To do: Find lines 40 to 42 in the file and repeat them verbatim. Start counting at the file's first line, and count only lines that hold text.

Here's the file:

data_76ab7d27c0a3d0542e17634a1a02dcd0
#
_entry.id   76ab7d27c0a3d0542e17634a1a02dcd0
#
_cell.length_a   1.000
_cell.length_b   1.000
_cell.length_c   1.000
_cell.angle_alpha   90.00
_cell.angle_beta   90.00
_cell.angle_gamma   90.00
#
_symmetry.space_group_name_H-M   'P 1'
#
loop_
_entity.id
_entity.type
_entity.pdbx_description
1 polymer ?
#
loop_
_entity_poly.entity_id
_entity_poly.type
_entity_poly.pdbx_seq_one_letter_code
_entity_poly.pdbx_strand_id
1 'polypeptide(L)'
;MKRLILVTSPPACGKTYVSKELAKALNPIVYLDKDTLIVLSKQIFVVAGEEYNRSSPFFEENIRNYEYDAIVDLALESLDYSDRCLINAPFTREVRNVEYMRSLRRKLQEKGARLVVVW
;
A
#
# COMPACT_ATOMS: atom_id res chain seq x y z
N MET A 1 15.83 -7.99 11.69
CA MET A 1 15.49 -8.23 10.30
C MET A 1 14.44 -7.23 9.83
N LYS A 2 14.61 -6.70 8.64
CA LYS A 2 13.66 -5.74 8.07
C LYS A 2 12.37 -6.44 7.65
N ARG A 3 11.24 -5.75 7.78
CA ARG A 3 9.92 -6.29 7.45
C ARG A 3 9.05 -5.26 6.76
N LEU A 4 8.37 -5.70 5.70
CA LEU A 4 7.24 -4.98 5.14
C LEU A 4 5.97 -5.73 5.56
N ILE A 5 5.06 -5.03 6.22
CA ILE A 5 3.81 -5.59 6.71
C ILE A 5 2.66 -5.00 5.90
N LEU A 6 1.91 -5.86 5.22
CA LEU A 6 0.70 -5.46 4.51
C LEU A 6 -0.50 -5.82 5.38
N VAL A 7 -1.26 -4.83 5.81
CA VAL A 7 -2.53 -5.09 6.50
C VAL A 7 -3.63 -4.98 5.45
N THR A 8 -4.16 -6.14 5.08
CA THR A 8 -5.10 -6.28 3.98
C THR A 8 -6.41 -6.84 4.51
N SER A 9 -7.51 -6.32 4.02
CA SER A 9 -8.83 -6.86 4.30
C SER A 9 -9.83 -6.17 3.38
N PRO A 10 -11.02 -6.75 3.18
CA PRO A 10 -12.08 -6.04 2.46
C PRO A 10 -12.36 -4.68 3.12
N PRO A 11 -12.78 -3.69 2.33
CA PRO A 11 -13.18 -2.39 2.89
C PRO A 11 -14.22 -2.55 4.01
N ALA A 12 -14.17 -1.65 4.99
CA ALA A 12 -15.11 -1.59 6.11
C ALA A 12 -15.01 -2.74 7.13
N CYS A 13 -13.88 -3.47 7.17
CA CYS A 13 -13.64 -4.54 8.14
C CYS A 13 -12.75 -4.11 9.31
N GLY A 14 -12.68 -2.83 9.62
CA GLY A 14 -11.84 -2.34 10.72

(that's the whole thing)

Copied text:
N LEU A 4 8.37 -5.70 5.70
CA LEU A 4 7.24 -4.98 5.14
C LEU A 4 5.97 -5.73 5.56